The Court of Appeal has decided that Marks and Spencer did not infringe copyright in “typographical arrangements of published editions” by copying and distributing press cuttings.
The Newspaper Licensing Agency (NLA) licenses companies to make copies from newspapers. A licence fee of 2.066p per copy was agreed between the NLA, the Institute of Public Relations and the Public Relations Consultants Association.
M&S internal press offices obtained cuttings relevant to M&S from a cuttings agency, copied the cuttings and distributed them to a restricted list of executives and directors who needed the information for a variety of company purposes.
Round one of this test case went the NLA’s way. Mr Justice Lightman decided last year in the High Court that each newspaper article copied had its own “typographical arrangement” copyright and M&S’ copying of those articles was not “fair dealing for the purpose of reporting current events”.
By a two to one majority last week the Court of Appeal reversed this decision. The term “typographical arrangement” refers to the typographical arrangement of a whole newspaper, not of each individual item. The individual cuttings copied by M&S were not substantial parts of the whole newspapers from which they were taken, so there was no infringement of copyright.
Last week’s decision is clearly ripe for a further appeal to the House of Lords. The only issue on which all four judges have more or less agreed so far is that M&S’ distribution of copies did not amount to “fair dealing for the purpose of reporting current events” (although one Court of Appeal judge did think it was fair and another did think it was for the purpose of reporting current events).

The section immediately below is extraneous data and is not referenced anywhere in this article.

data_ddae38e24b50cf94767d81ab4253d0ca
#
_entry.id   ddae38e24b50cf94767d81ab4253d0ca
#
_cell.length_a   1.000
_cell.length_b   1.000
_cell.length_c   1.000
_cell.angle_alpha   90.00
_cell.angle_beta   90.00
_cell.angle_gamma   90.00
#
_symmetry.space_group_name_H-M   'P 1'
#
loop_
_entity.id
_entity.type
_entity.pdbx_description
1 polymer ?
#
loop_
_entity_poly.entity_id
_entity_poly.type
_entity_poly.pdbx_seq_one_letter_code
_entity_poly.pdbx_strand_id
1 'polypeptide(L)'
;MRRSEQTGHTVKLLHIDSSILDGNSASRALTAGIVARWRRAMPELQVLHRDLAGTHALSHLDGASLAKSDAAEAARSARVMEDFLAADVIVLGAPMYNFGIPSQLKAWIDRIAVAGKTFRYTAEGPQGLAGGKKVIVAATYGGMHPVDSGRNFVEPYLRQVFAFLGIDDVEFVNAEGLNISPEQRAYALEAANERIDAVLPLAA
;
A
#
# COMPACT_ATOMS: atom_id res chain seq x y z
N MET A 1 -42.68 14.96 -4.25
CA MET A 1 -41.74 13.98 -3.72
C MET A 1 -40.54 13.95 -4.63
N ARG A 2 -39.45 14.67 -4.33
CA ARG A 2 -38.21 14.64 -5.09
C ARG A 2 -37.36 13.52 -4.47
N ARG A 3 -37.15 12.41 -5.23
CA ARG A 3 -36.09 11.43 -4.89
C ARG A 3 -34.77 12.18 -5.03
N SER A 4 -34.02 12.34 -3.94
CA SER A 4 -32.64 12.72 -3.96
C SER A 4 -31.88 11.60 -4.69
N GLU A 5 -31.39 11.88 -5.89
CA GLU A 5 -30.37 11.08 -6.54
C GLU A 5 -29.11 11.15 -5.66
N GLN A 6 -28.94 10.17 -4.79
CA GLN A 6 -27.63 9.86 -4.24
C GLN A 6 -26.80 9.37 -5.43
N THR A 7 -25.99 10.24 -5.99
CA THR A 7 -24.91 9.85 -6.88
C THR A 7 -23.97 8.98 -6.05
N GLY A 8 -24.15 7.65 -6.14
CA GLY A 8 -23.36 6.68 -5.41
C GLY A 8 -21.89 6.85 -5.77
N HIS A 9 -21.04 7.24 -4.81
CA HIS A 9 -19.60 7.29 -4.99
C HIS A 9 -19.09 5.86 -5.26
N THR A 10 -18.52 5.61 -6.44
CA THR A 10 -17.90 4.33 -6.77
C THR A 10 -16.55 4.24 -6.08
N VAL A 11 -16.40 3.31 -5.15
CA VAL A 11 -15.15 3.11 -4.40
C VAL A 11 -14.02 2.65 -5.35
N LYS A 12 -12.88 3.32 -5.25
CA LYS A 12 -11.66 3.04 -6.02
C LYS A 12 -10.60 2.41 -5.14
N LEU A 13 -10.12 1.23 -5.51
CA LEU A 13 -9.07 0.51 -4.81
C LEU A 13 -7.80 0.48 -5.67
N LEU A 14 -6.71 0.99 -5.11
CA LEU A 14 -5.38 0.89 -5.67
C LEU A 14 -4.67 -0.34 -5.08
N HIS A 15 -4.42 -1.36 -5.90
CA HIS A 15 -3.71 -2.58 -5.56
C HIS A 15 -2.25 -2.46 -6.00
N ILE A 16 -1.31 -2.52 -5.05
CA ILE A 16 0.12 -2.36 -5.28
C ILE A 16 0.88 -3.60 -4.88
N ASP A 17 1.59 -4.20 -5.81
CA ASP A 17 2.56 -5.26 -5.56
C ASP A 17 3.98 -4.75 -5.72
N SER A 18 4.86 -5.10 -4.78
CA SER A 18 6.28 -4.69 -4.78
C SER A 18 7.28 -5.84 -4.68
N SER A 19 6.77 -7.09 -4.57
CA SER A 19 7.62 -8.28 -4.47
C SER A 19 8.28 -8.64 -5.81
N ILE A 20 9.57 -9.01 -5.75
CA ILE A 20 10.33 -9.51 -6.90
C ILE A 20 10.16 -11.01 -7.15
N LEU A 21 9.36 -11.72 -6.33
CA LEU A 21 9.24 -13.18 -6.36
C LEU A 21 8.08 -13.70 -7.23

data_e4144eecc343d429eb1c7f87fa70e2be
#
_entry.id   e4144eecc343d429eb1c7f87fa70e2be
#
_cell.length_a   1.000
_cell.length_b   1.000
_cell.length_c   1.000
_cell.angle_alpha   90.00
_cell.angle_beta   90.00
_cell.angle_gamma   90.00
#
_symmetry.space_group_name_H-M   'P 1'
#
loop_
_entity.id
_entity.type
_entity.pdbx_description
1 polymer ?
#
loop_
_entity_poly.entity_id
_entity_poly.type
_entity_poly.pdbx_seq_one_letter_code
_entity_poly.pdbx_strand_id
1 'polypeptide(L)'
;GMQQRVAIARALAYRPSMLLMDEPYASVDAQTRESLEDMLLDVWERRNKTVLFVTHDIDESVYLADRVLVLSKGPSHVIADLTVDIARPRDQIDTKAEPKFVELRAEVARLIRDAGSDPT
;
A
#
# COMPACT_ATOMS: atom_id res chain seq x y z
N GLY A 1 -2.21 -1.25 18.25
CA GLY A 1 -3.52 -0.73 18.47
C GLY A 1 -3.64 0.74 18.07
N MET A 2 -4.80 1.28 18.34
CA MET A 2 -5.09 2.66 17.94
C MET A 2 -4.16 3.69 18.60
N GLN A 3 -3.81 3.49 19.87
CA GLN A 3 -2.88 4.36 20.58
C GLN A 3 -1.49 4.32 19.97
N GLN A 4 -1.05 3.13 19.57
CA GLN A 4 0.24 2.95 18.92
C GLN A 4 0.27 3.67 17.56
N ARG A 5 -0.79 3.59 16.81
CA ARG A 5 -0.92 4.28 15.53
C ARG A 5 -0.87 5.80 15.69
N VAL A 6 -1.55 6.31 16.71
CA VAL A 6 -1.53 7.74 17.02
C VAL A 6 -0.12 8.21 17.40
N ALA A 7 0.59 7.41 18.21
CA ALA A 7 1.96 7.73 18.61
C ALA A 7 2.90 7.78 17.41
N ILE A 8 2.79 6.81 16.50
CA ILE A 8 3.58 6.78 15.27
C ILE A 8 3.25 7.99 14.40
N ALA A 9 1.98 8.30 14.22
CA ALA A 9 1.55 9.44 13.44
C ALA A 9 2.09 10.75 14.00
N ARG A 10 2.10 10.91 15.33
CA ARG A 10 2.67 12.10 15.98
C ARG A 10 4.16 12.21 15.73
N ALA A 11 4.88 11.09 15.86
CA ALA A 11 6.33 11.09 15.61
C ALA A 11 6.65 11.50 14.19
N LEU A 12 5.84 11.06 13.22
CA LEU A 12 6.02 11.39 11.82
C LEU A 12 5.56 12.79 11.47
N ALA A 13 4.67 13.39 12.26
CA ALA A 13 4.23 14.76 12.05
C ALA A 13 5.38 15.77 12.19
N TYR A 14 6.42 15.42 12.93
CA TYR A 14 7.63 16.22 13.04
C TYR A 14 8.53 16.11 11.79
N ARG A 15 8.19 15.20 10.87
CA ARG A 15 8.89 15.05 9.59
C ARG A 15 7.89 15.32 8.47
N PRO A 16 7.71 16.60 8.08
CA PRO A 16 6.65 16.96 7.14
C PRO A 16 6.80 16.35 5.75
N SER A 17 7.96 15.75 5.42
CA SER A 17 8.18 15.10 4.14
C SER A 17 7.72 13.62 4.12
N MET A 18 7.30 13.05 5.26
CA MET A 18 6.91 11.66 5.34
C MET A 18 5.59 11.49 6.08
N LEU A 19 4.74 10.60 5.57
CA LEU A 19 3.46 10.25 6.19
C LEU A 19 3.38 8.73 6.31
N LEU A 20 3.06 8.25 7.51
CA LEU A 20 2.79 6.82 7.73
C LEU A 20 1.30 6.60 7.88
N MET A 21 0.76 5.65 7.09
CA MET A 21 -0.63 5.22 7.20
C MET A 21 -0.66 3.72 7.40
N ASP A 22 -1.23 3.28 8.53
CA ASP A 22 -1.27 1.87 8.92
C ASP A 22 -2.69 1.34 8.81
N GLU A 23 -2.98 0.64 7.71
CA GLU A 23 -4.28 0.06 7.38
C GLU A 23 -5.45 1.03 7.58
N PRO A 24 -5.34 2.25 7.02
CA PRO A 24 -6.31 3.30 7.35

Companies who, like M&S, are not paying a licence fee to the NLA for internal distribution of press cuttings should bear in mind that individual stories and pictures copied by M&S will almost certainly have had separate copyright protection as literary or artistic works. Many of those copyright works will have been infringed by M&S if, as seems likely, the fair dealing defence is not available. As well as typographical arrangements the NLA also controls copyright in literary and artistic works published in newspapers (to the extent this is owned by the newspapers). A claim in respect of these copyrights would be more difficult to answer.